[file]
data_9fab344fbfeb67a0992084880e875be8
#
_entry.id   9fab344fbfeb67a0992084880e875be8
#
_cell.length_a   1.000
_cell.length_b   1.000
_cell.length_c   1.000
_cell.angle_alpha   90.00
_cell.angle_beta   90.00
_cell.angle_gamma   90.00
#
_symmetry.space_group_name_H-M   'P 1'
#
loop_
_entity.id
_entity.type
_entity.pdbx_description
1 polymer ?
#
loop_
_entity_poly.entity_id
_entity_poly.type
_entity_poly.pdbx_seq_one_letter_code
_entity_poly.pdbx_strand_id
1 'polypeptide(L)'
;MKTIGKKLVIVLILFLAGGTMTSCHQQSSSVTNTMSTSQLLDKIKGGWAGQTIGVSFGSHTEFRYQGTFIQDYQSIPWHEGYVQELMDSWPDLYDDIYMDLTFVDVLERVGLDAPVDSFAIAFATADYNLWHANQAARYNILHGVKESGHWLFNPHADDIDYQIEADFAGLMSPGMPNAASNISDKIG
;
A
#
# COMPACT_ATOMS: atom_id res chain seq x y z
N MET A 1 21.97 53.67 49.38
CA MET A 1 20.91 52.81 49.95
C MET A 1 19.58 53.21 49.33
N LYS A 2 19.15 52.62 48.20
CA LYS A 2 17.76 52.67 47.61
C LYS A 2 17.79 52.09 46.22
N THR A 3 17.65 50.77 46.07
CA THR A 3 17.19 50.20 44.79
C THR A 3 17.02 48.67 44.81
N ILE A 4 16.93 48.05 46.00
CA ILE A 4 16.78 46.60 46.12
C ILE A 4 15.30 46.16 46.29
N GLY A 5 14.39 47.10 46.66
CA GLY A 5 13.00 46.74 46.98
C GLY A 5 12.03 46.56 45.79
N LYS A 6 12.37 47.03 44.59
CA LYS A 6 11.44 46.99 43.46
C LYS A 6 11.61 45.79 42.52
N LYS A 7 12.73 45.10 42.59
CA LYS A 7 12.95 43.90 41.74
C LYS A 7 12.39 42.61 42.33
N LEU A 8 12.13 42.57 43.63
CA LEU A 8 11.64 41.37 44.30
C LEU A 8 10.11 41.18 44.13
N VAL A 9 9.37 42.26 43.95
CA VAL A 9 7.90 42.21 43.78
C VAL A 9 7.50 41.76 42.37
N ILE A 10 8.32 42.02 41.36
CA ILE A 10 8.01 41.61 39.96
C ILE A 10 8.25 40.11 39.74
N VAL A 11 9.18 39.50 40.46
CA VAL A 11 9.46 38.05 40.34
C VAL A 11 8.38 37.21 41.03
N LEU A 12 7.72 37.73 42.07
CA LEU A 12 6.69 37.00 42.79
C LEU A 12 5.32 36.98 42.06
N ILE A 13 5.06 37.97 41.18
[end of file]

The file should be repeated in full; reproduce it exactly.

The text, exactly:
data_9fab344fbfeb67a0992084880e875be8
#
_entry.id   9fab344fbfeb67a0992084880e875be8
#
_cell.length_a   1.000
_cell.length_b   1.000
_cell.length_c   1.000
_cell.angle_alpha   90.00
_cell.angle_beta   90.00
_cell.angle_gamma   90.00
#
_symmetry.space_group_name_H-M   'P 1'
#
loop_
_entity.id
_entity.type
_entity.pdbx_description
1 polymer ?
#
loop_
_entity_poly.entity_id
_entity_poly.type
_entity_poly.pdbx_seq_one_letter_code
_entity_poly.pdbx_strand_id
1 'polypeptide(L)'
;MKTIGKKLVIVLILFLAGGTMTSCHQQSSSVTNTMSTSQLLDKIKGGWAGQTIGVSFGSHTEFRYQGTFIQDYQSIPWHEGYVQELMDSWPDLYDDIYMDLTFVDVLERVGLDAPVDSFAIAFATADYNLWHANQAARYNILHGVKESGHWLFNPHADDIDYQIEADFAGLMSPGMPNAASNISDKIG
;
A
#
# COMPACT_ATOMS: atom_id res chain seq x y z
N MET A 1 21.97 53.67 49.38
CA MET A 1 20.91 52.81 49.95
C MET A 1 19.58 53.21 49.33
N LYS A 2 19.15 52.62 48.20
CA LYS A 2 17.76 52.67 47.61
C LYS A 2 17.79 52.09 46.22
N THR A 3 17.65 50.77 46.07
CA THR A 3 17.19 50.20 44.79
C THR A 3 17.02 48.67 44.81
N ILE A 4 16.93 48.05 46.00
CA ILE A 4 16.78 46.60 46.12
C ILE A 4 15.30 46.16 46.29
N GLY A 5 14.39 47.10 46.66
CA GLY A 5 13.00 46.74 46.98
C GLY A 5 12.03 46.56 45.79
N LYS A 6 12.37 47.03 44.59
CA LYS A 6 11.44 46.99 43.46
C LYS A 6 11.61 45.79 42.52
N LYS A 7 12.73 45.10 42.59
CA LYS A 7 12.95 43.90 41.74
C LYS A 7 12.39 42.61 42.33
N LEU A 8 12.13 42.57 43.63
CA LEU A 8 11.64 41.37 44.30
C LEU A 8 10.11 41.18 44.13
N VAL A 9 9.37 42.26 43.95
CA VAL A 9 7.90 42.21 43.78
C VAL A 9 7.50 41.76 42.37
N ILE A 10 8.32 42.02 41.36
CA ILE A 10 8.01 41.61 39.96
C ILE A 10 8.25 40.11 39.74
N VAL A 11 9.18 39.50 40.46
CA VAL A 11 9.46 38.05 40.34
C VAL A 11 8.38 37.21 41.03
N LEU A 12 7.72 37.73 42.07
CA LEU A 12 6.69 37.00 42.79
C LEU A 12 5.32 36.98 42.06
N ILE A 13 5.06 37.97 41.18